So far, I’ve been blessed with good health and few ailments. Sure, I’ve been diagnosed with Parkinson’s disease and prostate cancer. But the PD was only diagnosed a couple of years ago, and so far the symptoms are pretty easy to deal with. As for the cancer, my prostate was removed in January, 1995, the month after I retired. Post-operative PSA readings indicated that some cancer cells remained, but in the 16 years since then, the semi-annual checkups have shown a slow rise to 4.0 up to this spring. I’d almost forgotten about this cancer until my PSA jumped to 9 in September.
The compressed fracture of the vertebrae from the August car crash was my first experience with extended pain. Finally, just last week, I stopped using pain killers and wearing the back brace. Progress!
Still, this issue was a minor setback compared to what I’ve seen others deal with, particularly when I recall the deaths from AIDS of so many close friends, and the more recent courageous fights that several of my contemporaries now wage against life-threatening and chronic illnesses.
With my PD and prostate cancer, I know more setbacks lie ahead. Now that I feel I’m moving forward again after the crash, I’ve been reflecting on what I’ve learned from this experience, and how those lessons might help me down the road.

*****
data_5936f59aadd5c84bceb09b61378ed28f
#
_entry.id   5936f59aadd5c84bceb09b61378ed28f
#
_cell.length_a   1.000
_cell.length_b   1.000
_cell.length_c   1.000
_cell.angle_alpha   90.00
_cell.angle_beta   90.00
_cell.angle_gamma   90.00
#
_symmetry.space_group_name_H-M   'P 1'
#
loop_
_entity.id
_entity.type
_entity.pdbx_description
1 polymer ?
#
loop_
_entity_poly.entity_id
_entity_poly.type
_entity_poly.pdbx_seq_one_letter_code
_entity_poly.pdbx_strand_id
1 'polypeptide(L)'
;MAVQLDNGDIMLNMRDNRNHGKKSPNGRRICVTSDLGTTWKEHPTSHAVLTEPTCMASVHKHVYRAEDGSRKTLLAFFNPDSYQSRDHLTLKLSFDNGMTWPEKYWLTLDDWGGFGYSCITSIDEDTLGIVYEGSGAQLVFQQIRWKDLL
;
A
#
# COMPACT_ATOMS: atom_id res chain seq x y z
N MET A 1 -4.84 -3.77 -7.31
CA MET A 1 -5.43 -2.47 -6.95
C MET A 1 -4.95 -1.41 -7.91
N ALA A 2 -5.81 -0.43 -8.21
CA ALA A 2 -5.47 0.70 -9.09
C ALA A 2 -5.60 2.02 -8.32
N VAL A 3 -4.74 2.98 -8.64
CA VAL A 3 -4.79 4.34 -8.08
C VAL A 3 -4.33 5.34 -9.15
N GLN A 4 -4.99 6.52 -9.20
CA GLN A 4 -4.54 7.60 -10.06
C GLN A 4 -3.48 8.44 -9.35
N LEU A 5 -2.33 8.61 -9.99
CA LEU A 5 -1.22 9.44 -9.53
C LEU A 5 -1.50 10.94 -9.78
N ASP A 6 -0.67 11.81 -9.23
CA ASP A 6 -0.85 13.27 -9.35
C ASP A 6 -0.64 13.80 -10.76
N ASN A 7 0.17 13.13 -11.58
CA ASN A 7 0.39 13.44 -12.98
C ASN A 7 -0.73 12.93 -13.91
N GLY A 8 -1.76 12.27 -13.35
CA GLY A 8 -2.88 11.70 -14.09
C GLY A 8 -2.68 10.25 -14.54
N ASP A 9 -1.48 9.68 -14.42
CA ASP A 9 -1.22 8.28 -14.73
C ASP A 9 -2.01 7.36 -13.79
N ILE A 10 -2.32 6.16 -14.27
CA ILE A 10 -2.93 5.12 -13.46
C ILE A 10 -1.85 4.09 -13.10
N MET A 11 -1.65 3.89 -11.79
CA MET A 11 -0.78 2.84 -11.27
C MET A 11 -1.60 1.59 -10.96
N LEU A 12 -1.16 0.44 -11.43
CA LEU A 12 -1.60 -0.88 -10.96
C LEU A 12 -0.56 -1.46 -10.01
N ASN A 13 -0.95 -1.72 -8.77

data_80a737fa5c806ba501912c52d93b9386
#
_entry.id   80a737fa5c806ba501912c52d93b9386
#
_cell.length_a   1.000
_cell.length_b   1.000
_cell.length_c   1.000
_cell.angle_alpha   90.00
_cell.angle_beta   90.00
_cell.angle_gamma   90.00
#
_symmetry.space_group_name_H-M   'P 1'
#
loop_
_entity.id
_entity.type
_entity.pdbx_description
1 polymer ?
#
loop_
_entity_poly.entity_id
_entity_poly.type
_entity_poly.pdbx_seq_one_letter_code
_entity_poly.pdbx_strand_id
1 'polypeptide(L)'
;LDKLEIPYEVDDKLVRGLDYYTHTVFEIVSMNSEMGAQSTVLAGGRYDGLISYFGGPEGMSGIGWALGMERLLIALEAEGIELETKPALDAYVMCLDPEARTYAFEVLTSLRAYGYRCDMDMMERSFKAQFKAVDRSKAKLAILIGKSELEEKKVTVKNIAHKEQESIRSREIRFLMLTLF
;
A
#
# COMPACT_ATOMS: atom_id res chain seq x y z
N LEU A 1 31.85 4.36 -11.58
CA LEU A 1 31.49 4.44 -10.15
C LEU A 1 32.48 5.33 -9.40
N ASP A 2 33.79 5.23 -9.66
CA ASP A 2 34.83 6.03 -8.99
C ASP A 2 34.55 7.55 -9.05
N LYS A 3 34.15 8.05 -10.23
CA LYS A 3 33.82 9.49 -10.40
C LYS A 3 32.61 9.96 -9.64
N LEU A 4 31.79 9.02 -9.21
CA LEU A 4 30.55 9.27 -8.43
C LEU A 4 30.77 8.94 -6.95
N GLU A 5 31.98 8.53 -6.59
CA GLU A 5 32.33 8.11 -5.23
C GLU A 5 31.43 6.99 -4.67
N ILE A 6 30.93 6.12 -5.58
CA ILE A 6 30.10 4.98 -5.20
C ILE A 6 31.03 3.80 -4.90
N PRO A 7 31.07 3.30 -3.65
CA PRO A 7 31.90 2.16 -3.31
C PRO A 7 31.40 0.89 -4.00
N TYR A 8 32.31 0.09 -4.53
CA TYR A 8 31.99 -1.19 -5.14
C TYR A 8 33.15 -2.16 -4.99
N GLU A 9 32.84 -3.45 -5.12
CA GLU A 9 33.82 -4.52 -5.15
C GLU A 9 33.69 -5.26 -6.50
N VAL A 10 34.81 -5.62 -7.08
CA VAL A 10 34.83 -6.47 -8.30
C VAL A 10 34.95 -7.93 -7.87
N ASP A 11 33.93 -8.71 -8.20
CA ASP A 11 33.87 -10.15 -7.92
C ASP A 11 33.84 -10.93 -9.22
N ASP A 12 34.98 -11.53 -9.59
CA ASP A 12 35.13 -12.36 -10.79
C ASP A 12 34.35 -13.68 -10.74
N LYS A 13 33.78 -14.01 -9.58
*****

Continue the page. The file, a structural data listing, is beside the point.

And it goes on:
Sixteen years into my “retirement” and I’m finally seeing the light! I’ve always subscribed to Mae West’s maxim: “Anything worth doing is worth overdoing.” I’ve always been go-go-go.
My son says he’s sure he got his ADD from me. My good friend and boss Bill Beltz cautioned me about my tendency to “shoot from the hip”… to attack problems that — if left alone — might resolve themselves with better outcomes. I’m sure I drove my staffers nuts by charging in with new ideas and programs… and then getting bored with the essential follow-up and moving on to something new.
During this recuperation, I experienced low energy. To my delight, I’ve started to enjoy being more contemplative, and less “busy.” I’m hopeful there’s a trend here.
For decades, my day started with the tyranny of the must-read Washington Post with breakfast. Now, I’m trying to discipline myself to do nothing when eating… except to enjoy the meal. Who says multi-tasking is always good? Yesterday morning, for example, was a beautiful, unusually warm November day — surely one of the last in 2011 when I’ll be able to sit comfortably outside on the back porch. So I said — to hell with the morning paper! I’ll just sit here and enjoy this rare morning. What was even more rare, probably first ever, was that I spent nearly two hours doing NOTHING.
What a great way to start the day!